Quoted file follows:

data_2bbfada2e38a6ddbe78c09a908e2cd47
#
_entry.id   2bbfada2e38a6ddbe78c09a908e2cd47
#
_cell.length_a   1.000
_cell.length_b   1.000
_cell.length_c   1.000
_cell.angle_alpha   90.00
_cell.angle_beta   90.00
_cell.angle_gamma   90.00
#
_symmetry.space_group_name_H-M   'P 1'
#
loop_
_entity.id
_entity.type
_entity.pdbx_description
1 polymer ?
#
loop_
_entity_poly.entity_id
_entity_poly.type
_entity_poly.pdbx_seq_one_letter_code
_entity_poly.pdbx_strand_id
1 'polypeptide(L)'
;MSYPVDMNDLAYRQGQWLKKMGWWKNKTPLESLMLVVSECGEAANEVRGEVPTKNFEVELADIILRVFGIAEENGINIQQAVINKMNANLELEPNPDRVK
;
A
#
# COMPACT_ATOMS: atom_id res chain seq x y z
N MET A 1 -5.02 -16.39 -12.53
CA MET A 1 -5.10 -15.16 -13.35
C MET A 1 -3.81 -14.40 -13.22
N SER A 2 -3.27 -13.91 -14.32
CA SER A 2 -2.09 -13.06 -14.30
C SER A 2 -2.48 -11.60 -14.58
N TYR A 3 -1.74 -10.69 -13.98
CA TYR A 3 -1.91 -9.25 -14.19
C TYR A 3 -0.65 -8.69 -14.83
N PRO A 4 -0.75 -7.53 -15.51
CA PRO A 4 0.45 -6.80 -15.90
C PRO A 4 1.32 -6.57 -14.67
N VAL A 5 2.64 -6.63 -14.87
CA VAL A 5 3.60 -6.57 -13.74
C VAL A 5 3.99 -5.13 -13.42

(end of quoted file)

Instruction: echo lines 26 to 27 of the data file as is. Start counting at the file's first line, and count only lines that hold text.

;MSYPVDMNDLAYRQGQWLKKMGWWKNKTPLESLMLVVSECGEAANEVRGEVPTKNFEVELADIILRVFGIAEENGINIQQAVINKMNANLELEPNPDRVK
;